A systems thinker knows that the cause-effect relationships within dynamic systems are circular rather than linear.

Makes meaningful connections within and between systems
A systems thinker intentionally makes connections in order to better understand the relationships in systems. Learning is achieved when new knowledge is integrated with current understanding. A systems thinker creates meaning by considering how new information













A Systems Thinker...

from his book,

Systems Thinking Made Simple
Some Definitions . . .
“Systems thinking utilizes habits, tools and concepts to develop an understanding of the interdependent structures of dynamic systems”
-- The Waters Foundation (Systems Thinking in Education)

“Systems thinking is a vantage point from which you see a whole, a web of relationships, rather than focusing only on the detail of any particular piece. Events are seen in the larger context of a pattern that is unfolding over time.”
– Barry Richmond, isee systems


“Systems thinking is a perspective of seeing and understanding systems as wholes rather than as collections of parts. A whole is a web of interconnections that creates emerging patterns.”
-- Derek Cabrera




Spoken Word Poem that Speaks to the Heart of the Problem in K-12:

Tony Wagner's 7 21st Century Survival Skills Explained:
TED Talk: Derek Cabrera Explains DSRP:
Systems Thinking:
A Little Film About a Big Idea!
Cabrera Research Labs
Sir Ken Robinson: Do Schools Kill Creativity?
This was the Keynote Talk at the Very First TED Event in Monterey, CA (2006)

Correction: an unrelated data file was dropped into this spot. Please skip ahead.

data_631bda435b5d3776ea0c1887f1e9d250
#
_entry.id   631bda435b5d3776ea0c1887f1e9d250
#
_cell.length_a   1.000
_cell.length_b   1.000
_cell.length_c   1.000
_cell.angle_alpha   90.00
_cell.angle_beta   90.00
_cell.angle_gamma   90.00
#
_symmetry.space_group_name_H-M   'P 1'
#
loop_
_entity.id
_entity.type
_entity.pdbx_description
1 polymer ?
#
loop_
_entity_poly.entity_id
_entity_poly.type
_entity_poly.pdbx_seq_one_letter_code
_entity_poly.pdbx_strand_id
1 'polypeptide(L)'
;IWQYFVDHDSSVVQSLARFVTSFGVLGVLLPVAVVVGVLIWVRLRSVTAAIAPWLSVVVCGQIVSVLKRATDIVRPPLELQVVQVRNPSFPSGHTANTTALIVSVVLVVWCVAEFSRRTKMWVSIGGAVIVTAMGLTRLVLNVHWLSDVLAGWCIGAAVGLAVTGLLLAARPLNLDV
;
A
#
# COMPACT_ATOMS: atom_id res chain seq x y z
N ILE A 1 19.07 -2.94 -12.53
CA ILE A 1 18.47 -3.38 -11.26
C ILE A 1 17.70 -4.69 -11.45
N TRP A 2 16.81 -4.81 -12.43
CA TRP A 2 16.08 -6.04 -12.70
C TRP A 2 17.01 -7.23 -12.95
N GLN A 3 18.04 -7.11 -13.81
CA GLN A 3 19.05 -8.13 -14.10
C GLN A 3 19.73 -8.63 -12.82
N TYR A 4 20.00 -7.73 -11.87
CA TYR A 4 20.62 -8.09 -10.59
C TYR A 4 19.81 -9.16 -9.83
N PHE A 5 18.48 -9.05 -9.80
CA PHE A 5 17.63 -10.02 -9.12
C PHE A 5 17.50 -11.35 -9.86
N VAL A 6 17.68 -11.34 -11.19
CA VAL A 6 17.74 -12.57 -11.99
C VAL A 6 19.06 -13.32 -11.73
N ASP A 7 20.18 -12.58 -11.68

Dr. Ken Robinson (University of Warwick): Sir Kenneth Robinson is a
British author, speaker and international advisor on education in the arts to government, non-profits, education and arts bodies
. He was the featured speaker at the very first TED Talks event in Monterey, CA (2006). His talk, “Do Schools Kill Creativity?” is perhaps the most widely viewed TED talk!
Professor of Arts Education at Warwick and knighted for his contribution to the arts.
Dr. Tony Wagner Currently serves as an

Expert In Residence at Harvard University’s new Innovation Lab and as a Senior Research Fellow at the Learning Policy Institute.

Prior to these appointments, Tony was

the first Innovation Education Fellow at the Technology & Entrepreneurship Center at Harvard, and the founder and co-director of the Change Leadership Group at the Harvard Graduate School of Education for more than a decade
.

His
previous work experience includes twelve years as a high school teacher, K-8 principal, university professor in teacher education, and founding executive director of Educators for Social Responsibility.

He has written numerous articles and six books.

Among these,
Creating Innovators: The Making of Young People Who Will Change the World
(2012) received rave reviews and has been translated into 12 languages;
The Global Achievement Gap
(2008) continues to be an international best seller, with a Second Edition recently released.

For more on Tony Wagner, google his name for various videos featuring his talks in different venues on the “seven survival skills” or visit

www.tonywagner.com

from www.watersfoundation.org
-- Dr. Tony Wagner, Paraphrased
Full transcript